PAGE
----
Above: Aptera, Akrotiri
Akrotiri is a peninsula and part of the municipality Chania. Its ancient name was Kiamon while the Byzantines called it Charaka. The seat of Akrotiri municipality was Pythari.
Coordinates: 35°33′N 24°8′E
Akrotiri is a rocky cape on the northern side of the island of Crete, in the Sea of Crete. It is roughly circular in shape, connected to the rest of the island by a wide causeway between Chania and the town of Souda. To the south, Souda Bay is found between the peninsula and the island. Most of the peninsula is a plateau somewhat elevated from the sea. There is a string of hills along the northern coast.
The earliest history of the local area is related to the founding of the nearby ancient city of Kydonia, one of the most powerful cities of ancient Crete.
Aptera is a site a kilometer inland from the southern shore of Souda Bay, about 13 kilometers east of Chania in the municipality of Akrotiri. It is mentioned (A-pa-ta-wa) in Linear B tablets from the 14th-13th centuries BC. With its highly fortunate geographical situation, the city-state was powerful from Minoan through Hellenistic times, when it gradually declined. It was destroyed by earthquake during the 7th century. By the 12th century, a monastery of St. John Theologos had been built on the site; it continued in operation until 1964. The hilltop, about 150 meters above the sea, gives views of Souda Bay and the Akrotiri Peninsula to the north, the Lefka Ori (White Mountains) to the south, and Kalives and the Turkish Itzendin Castle to the east.
Three monasteries are found in the hills to the north. Aghia Triada dates from the 17th century. The imposing buildings are visible across the plateau and from planes arriving at the airport and are set in olive and orange groves. A little way into the hills, accessible by car through a small gorge, is the Gouvernetos Monastery, 5 km north of Aghia Triada. Here the buildings appear fortress-like, with a large square building around a central courtyard, in which stands the church dedicated to the Virgin Mary.
From Gouvernetos, the path is only accessible by foot and leads to the cave of the Arkoudiotissa (“she-bear”), where a stalagmite is said to look like a bear. This cave is believed to have been used for worship since ancient times (as there is evidence for cults of Artemis and Apollo), but was dedicated to the Arkoudiotissa Panaghia (Our Lady) during the Christian era. Ascetics lived in the caves in the area. Further along the path, after a descent of 140 steps, is the Katholikon (monastic church), the third monastery, now abandoned. It is believed to date from the 5th or 6th Century, founded by St John the Hermit. It is built into the cliff, with a unique church largely carved into the rock-face. This striking set of buildings is now overgrown with fig trees but retains significant charm.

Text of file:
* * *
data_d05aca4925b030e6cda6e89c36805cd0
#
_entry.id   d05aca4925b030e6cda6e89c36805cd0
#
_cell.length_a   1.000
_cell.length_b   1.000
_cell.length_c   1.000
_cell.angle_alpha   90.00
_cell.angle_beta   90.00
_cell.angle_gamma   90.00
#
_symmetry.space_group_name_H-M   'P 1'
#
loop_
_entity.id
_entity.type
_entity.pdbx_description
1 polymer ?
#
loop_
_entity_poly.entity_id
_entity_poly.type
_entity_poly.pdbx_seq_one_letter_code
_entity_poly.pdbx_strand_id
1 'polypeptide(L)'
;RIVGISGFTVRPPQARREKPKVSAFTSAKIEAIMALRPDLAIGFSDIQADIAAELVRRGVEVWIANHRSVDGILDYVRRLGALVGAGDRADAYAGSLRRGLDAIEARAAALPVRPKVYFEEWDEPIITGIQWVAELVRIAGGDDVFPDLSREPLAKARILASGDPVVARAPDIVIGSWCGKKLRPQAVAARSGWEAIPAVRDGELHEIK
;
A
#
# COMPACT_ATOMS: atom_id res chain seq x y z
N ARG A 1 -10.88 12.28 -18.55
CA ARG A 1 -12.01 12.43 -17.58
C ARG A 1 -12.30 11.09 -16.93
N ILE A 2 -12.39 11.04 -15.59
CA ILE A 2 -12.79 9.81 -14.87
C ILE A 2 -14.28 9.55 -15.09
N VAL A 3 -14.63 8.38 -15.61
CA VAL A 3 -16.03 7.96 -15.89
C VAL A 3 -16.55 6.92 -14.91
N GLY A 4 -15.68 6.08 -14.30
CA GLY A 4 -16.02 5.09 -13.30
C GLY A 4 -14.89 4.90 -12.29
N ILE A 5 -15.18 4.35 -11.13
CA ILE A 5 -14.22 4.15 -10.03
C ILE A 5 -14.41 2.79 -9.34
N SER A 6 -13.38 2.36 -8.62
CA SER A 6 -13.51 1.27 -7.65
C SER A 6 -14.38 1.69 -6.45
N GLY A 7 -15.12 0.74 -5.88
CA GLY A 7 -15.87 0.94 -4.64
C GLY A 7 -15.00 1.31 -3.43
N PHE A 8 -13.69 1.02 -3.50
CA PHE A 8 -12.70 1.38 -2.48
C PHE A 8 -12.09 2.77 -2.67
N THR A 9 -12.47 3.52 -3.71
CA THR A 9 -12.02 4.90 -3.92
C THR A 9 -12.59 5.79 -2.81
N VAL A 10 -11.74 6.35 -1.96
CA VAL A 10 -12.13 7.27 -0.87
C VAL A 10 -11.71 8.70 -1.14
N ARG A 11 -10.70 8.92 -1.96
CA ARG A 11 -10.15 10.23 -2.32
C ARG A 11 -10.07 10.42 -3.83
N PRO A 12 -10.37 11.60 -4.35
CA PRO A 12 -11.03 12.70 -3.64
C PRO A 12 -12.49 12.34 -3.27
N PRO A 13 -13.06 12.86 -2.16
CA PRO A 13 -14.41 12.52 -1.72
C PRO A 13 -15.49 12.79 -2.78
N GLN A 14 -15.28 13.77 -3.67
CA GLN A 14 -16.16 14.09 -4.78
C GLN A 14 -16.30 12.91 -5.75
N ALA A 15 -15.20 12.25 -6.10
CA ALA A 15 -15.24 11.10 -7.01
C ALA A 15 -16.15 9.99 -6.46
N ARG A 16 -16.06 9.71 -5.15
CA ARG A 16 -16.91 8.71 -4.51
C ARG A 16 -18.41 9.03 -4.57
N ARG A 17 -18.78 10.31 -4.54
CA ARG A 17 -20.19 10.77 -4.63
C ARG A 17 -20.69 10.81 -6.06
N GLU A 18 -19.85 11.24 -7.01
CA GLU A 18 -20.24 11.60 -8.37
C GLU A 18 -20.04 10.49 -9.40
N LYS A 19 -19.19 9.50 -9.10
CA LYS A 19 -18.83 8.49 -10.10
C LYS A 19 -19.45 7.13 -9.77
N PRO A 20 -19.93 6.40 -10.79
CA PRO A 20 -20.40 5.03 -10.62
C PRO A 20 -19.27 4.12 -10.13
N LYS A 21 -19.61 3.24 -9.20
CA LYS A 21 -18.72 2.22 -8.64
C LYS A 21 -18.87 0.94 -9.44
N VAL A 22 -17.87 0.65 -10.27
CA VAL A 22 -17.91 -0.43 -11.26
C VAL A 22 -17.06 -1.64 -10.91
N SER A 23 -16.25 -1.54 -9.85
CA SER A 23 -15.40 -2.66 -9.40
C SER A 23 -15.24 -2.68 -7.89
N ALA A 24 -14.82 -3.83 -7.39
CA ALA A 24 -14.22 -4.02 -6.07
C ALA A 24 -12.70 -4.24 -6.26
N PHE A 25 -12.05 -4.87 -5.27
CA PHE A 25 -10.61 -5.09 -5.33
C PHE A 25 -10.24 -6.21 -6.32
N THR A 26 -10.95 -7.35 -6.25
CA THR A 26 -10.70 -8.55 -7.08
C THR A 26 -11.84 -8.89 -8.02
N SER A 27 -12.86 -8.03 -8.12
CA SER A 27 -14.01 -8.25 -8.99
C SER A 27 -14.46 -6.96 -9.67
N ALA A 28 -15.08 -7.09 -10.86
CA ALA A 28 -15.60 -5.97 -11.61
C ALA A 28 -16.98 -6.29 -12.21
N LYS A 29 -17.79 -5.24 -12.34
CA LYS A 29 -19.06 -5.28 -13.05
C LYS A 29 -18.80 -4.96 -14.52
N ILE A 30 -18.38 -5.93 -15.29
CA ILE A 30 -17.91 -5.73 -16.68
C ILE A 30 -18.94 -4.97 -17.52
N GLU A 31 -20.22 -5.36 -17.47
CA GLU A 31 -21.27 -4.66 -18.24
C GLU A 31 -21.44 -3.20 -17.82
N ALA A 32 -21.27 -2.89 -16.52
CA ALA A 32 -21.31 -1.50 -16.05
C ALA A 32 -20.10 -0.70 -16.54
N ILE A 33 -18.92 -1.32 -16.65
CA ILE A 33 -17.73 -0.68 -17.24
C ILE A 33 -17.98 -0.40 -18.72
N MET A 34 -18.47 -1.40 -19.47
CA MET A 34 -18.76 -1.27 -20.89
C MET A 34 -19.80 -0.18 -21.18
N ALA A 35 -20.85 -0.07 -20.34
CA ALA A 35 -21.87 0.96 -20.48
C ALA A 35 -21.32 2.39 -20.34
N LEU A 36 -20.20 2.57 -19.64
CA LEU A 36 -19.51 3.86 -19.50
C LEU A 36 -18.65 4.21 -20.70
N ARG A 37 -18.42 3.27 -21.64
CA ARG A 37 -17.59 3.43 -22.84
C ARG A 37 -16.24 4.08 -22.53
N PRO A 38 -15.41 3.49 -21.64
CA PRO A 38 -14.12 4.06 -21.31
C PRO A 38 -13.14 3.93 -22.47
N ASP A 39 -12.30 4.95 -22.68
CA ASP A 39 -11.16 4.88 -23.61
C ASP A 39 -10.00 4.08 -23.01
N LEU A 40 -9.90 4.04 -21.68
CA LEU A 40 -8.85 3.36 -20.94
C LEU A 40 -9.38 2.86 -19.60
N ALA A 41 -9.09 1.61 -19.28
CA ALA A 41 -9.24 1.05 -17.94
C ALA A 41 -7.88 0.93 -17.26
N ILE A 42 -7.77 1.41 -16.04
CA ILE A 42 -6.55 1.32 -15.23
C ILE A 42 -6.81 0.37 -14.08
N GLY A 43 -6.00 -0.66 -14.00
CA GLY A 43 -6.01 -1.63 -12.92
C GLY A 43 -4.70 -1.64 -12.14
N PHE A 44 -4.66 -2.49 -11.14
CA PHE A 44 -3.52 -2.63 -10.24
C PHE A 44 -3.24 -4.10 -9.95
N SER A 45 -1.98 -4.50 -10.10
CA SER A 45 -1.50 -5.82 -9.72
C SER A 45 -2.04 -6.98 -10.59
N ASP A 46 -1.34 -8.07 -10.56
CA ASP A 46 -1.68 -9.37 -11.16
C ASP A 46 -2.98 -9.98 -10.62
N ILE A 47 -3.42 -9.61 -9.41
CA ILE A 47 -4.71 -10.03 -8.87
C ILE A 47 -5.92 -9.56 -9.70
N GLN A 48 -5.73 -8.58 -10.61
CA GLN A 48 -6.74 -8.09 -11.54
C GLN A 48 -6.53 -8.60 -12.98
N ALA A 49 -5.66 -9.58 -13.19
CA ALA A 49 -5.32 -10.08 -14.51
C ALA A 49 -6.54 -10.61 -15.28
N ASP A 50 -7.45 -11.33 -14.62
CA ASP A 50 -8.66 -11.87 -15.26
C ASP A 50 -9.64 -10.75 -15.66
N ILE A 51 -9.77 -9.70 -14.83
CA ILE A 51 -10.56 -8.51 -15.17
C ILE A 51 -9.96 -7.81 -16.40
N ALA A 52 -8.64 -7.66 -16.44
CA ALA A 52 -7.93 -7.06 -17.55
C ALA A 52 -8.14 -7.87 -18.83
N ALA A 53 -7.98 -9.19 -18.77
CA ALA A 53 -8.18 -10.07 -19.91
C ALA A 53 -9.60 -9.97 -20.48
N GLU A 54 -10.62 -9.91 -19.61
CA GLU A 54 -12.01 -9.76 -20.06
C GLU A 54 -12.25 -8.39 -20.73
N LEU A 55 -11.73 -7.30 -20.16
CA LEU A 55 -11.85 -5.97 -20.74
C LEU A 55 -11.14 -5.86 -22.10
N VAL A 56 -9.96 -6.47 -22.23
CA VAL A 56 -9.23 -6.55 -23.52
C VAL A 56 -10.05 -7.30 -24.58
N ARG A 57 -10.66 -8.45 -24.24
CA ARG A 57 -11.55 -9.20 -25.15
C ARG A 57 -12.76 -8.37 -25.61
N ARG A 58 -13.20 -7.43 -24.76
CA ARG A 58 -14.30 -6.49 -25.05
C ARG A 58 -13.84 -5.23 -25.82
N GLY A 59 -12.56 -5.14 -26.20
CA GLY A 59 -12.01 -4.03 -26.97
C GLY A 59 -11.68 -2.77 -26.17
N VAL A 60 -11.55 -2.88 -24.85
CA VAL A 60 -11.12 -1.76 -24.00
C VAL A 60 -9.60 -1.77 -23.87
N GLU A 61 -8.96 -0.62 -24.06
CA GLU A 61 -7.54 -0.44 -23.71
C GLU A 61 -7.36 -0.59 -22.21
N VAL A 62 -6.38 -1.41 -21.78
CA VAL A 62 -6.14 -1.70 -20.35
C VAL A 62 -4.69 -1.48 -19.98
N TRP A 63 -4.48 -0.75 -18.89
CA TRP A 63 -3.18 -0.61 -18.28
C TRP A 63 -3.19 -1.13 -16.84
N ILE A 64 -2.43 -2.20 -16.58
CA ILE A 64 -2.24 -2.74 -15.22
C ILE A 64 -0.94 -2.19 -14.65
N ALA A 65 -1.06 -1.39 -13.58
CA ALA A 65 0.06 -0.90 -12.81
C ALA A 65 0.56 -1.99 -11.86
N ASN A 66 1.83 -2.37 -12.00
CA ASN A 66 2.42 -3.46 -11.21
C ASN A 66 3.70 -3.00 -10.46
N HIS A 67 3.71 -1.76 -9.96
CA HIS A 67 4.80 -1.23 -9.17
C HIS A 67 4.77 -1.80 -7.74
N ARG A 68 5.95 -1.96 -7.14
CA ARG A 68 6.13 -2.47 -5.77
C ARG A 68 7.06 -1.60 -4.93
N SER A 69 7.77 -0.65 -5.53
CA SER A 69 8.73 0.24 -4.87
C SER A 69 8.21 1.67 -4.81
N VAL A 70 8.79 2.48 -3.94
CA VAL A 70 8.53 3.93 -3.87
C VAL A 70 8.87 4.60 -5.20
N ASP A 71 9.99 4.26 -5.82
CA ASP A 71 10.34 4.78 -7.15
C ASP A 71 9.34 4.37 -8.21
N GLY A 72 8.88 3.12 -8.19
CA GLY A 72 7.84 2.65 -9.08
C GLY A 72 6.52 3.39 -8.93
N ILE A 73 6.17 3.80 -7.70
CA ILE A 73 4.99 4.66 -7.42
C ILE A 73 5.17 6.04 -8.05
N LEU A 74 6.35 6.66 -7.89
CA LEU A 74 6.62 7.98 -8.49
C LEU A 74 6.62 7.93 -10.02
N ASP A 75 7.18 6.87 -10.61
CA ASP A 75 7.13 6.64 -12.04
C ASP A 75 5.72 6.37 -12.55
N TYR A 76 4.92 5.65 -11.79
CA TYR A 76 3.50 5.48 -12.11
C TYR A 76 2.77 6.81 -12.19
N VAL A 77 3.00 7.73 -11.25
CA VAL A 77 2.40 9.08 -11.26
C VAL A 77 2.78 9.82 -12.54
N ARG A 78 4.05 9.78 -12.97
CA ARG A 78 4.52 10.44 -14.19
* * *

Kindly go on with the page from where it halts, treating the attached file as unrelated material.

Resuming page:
The Gouverneto monastery (ruins)@TripAdvisor
Things to do
Hiking: Among the 115 caves and 5 small gorges of the promontory, the small verdant gorge of Katholikou or Avlaki Agiou (‘the saint’s way’) distinguishes itself in its wild beauty. After reaching the Convent of Gouvernetou, situated at an altitude of 260 m. and a distance of 16 km from Chania, you start walking northwards on a pathway and, after 10 minutes, you meet the Cave of Panagia Arkoudiotissa, as well as the chapel of the Virgin Mary and the sanctuary of Artemis. After walking for 10 minutes downwards, you can see the monastery of Saint John the Hermit, who lived during the 14th century in the 151 m long and very nice cave that is situated in the vicinity of the chapel.
A little further downwards, after walking over an unusually big bridge, you enter the gorge. You then walk on the streambed for about half an hour and reach the coast. The sea is very clear and perfect for swimming. You can see a Venetian well, a construction where the monks of Katholikos used to keep their small craft, and the stone portion that was cut off for the building of the Convent.
Agrotourism: Milia is an authentic 17th century mountain settlement which has been transformed into and eco-friendly tourist complex; it seems to have sprouted from the lands of Crete. A glorious location boasting exceptional rugged beauty in the area of Kissamos. Placed among platains, chestnut trees, and mountain tops reaching the skies, the area overwhelms visitors with its unique diversity.
The philosophy of “back to basics” has found true meaning here.
Milia Mountain Retreat website